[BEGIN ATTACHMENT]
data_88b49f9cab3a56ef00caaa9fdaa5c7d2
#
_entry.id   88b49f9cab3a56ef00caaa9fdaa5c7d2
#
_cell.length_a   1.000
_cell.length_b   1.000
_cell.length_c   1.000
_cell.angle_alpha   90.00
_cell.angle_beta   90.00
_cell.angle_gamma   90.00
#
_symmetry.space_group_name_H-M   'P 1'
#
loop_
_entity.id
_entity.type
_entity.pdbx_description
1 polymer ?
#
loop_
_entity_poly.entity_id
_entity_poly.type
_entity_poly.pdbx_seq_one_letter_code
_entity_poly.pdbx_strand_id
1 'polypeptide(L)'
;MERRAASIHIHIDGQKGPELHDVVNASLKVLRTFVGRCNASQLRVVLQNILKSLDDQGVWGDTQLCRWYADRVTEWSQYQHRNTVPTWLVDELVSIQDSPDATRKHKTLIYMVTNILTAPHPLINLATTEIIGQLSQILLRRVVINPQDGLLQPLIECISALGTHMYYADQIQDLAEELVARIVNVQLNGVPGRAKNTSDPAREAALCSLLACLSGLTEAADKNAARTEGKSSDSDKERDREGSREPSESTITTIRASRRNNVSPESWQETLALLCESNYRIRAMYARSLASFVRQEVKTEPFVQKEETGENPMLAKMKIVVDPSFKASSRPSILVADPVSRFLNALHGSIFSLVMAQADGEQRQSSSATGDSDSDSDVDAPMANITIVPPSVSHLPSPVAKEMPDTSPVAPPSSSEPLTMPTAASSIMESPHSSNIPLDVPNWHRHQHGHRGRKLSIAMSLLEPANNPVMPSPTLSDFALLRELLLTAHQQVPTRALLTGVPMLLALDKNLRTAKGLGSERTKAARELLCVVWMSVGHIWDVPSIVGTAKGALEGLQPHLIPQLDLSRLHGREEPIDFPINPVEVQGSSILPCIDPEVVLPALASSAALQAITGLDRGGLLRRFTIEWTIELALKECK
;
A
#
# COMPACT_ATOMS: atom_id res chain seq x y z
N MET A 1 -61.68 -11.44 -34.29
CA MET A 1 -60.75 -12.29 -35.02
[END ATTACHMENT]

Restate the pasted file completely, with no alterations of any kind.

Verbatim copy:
data_88b49f9cab3a56ef00caaa9fdaa5c7d2
#
_entry.id   88b49f9cab3a56ef00caaa9fdaa5c7d2
#
_cell.length_a   1.000
_cell.length_b   1.000
_cell.length_c   1.000
_cell.angle_alpha   90.00
_cell.angle_beta   90.00
_cell.angle_gamma   90.00
#
_symmetry.space_group_name_H-M   'P 1'
#
loop_
_entity.id
_entity.type
_entity.pdbx_description
1 polymer ?
#
loop_
_entity_poly.entity_id
_entity_poly.type
_entity_poly.pdbx_seq_one_letter_code
_entity_poly.pdbx_strand_id
1 'polypeptide(L)'
;MERRAASIHIHIDGQKGPELHDVVNASLKVLRTFVGRCNASQLRVVLQNILKSLDDQGVWGDTQLCRWYADRVTEWSQYQHRNTVPTWLVDELVSIQDSPDATRKHKTLIYMVTNILTAPHPLINLATTEIIGQLSQILLRRVVINPQDGLLQPLIECISALGTHMYYADQIQDLAEELVARIVNVQLNGVPGRAKNTSDPAREAALCSLLACLSGLTEAADKNAARTEGKSSDSDKERDREGSREPSESTITTIRASRRNNVSPESWQETLALLCESNYRIRAMYARSLASFVRQEVKTEPFVQKEETGENPMLAKMKIVVDPSFKASSRPSILVADPVSRFLNALHGSIFSLVMAQADGEQRQSSSATGDSDSDSDVDAPMANITIVPPSVSHLPSPVAKEMPDTSPVAPPSSSEPLTMPTAASSIMESPHSSNIPLDVPNWHRHQHGHRGRKLSIAMSLLEPANNPVMPSPTLSDFALLRELLLTAHQQVPTRALLTGVPMLLALDKNLRTAKGLGSERTKAARELLCVVWMSVGHIWDVPSIVGTAKGALEGLQPHLIPQLDLSRLHGREEPIDFPINPVEVQGSSILPCIDPEVVLPALASSAALQAITGLDRGGLLRRFTIEWTIELALKECK
;
A
#
# COMPACT_ATOMS: atom_id res chain seq x y z
N MET A 1 -61.68 -11.44 -34.29
CA MET A 1 -60.75 -12.29 -35.02